In just a little over a month Americans of all persuasions, living all across the country, have the opportunity to engage in one of the most important civic actions any citizen can perform: we have the opportunity, and the right, to vote. In casting our individual ballets we have the astonishing privilege of having a say in who we want to be as Americans, in the kind of country we want to create together, in what our future might look like as a people.
It’s also true that, starting in just over ten days’ time, you will have the opportunity to do much the same thing here at the Warren Wilson Presbyterian Church, if on a smaller scale. In churches people tend to vote with their wallets, and starting on Sunday, October 14, you will have the chance to do just that, when we invite you to make a pledge in support of the ongoing ministries of this church.
The team that has been planning the specifics of this year’s stewardship season, including our themes and our goals, will soon be sharing those details with you directly. We have agreed that this is their work to do — their duty and their joy — so in lieu of detailing that information here, let me instead share a personal story. It’s about why I am part of what surely is a tiny minority of people who looks forward every year to this season on the church calendar.
In a recent meeting here at church, someone expressed the view that stewardship season is all about money. This is of course the way most of us see and understand stewardship. Indeed, this view is implicit in the remarks I myself made earlier in this article. But money is the least interesting part of this story.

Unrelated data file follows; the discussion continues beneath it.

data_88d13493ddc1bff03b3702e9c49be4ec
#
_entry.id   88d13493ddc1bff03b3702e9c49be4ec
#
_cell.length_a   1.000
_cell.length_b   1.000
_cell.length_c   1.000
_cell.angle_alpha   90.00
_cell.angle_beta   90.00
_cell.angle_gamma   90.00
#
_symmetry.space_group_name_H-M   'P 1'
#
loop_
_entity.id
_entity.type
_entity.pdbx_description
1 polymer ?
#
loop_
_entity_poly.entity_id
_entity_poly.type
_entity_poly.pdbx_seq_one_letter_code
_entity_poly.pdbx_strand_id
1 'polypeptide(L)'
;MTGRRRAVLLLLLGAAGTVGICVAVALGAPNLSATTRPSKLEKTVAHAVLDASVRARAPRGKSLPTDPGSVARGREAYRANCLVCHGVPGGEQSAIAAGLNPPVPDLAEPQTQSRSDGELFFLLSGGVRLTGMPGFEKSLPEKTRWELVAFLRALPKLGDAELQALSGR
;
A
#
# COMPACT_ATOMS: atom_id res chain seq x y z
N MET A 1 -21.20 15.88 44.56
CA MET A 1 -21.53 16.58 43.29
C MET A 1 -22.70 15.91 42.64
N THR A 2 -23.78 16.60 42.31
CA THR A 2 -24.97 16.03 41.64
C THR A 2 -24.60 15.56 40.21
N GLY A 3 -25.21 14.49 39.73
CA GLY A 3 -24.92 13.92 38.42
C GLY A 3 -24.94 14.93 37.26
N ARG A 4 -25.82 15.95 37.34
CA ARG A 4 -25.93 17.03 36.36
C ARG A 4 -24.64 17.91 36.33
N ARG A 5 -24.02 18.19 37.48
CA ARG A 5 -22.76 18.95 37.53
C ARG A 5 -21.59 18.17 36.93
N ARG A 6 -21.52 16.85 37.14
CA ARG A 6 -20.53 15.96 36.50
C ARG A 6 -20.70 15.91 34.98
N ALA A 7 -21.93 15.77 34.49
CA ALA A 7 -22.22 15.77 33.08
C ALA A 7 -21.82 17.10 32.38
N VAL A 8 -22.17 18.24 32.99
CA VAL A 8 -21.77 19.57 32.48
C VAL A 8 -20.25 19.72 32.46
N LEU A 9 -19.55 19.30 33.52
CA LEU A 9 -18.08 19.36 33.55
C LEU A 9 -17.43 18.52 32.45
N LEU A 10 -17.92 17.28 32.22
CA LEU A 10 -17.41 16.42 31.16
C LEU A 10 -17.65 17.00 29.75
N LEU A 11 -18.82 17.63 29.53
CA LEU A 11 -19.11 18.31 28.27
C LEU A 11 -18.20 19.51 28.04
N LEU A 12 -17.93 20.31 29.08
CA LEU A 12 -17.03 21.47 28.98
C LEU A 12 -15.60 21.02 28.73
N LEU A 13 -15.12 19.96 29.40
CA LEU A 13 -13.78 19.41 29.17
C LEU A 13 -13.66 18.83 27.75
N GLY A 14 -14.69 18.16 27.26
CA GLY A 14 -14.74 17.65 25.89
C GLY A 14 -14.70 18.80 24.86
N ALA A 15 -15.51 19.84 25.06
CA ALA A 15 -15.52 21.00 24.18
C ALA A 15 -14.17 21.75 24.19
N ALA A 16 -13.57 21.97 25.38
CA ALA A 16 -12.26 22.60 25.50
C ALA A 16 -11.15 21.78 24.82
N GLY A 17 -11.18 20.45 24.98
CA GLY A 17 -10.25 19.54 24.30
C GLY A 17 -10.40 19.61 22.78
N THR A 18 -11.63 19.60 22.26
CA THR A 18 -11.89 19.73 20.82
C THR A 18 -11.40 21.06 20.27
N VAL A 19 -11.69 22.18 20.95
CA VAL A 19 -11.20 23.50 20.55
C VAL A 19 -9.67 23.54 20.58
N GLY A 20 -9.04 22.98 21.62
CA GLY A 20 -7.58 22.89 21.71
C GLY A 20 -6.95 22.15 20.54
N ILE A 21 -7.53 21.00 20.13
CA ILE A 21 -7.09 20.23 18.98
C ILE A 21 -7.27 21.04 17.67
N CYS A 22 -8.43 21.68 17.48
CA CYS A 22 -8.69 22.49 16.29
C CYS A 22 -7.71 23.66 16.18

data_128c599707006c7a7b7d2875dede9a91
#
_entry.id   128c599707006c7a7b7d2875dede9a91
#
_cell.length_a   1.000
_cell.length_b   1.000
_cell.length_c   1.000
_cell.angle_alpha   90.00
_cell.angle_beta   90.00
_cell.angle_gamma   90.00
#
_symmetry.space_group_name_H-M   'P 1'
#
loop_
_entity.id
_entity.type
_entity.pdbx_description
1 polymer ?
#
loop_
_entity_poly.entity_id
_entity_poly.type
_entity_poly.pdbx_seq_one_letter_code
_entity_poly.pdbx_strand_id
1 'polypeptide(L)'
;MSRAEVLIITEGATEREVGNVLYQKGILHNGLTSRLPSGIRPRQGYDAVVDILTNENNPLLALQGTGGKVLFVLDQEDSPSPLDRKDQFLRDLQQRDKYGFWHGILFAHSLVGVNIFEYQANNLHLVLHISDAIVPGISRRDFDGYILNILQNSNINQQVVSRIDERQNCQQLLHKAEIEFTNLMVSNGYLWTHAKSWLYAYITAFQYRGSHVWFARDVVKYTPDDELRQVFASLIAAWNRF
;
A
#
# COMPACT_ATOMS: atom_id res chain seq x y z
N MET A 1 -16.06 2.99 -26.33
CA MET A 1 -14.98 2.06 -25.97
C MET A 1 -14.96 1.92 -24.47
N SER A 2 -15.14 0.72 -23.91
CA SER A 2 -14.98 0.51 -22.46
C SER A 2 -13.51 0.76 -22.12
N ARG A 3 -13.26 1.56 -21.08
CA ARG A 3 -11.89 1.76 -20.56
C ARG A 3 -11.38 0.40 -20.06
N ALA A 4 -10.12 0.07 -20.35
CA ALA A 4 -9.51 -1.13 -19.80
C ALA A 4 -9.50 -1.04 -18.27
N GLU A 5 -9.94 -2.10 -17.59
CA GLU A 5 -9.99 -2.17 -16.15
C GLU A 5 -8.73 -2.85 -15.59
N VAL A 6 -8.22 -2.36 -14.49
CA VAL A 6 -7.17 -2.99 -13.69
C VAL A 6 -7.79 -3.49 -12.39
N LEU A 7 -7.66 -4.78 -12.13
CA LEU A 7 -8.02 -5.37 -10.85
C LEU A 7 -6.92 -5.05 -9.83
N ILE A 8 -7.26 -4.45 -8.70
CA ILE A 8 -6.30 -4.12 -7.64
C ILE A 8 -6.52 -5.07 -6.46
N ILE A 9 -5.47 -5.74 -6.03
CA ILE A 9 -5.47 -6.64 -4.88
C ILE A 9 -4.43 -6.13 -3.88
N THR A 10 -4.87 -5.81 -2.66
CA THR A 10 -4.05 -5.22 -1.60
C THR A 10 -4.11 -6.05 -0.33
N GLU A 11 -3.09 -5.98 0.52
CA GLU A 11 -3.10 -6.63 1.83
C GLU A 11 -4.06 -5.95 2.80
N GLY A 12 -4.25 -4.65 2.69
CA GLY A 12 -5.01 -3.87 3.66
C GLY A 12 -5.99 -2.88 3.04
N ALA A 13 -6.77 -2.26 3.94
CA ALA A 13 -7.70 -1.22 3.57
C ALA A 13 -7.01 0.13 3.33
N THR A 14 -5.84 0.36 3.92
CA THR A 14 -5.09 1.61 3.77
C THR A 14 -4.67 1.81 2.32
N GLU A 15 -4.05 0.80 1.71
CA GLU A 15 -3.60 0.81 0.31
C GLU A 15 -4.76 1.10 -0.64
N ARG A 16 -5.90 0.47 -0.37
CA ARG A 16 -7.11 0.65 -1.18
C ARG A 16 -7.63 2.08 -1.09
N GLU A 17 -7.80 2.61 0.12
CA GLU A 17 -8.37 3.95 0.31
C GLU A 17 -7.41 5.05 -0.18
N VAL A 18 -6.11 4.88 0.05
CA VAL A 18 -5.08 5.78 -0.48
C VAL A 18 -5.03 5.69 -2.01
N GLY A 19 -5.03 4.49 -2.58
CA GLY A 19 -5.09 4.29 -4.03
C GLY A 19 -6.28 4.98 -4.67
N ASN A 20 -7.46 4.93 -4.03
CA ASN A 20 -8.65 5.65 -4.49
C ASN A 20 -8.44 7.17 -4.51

Before I went to seminary, I worked as the director of the major donor and foundations department of a Christian non-profit. As you might surmise from my title, my work was mainly focused on building our cadre of donors who were willing and able to make major gifts to the organization. Yes, money was part of the mix. Money bought the cement and hand-pumps we used to install fresh-water wells in rural Uganda. It paid for the vaccines and malaria medicines we distributed to rural health clinics in Ethiopia. It provided the capital we used to provide micro-loans to small-scale entrepreneurs (mostly women) in Bangladesh, and the seed we made available to subsistence-level farmers in Kenya and Mozambique who lost their harvests to draught or elephants or bandits. And of course a percentage of these gifts also paid my salary and the salary of everyone who worked at Partners International. But what really mattered in these exchanges was not money but the work itself; the work we were able to do together — our donors, our staff, and our partners overseas: the work of changing lives, building capacity and creating hope.
In my role, I happily asked for significant gifts because I believed in the cause. I saw the effect those gifts had in the field, in the lives of the people living in the communities with which we partnered in the ongoing work of making God’s love real and creating hope in some of the world’s toughest places, where hope was sometimes hard to find. And more often than not, our donors generously responded to these requests because that was the kind of work, and the kind of change, they felt good about helping to effect.
So, yes, in the weeks to come you’ll see the details of our challenge budget for next year, and you’ll get a pledge card. That’s the part about money.
But over the course of stewardship season, we plan to focus on the larger story in play during this season and beyond — a story not about money but about the ways your gifts and pledges help us bring God’s love to life and to create hope here in our beautiful corner of the world.
So, if you like a good story, stay tuned! It’s coming soon . . .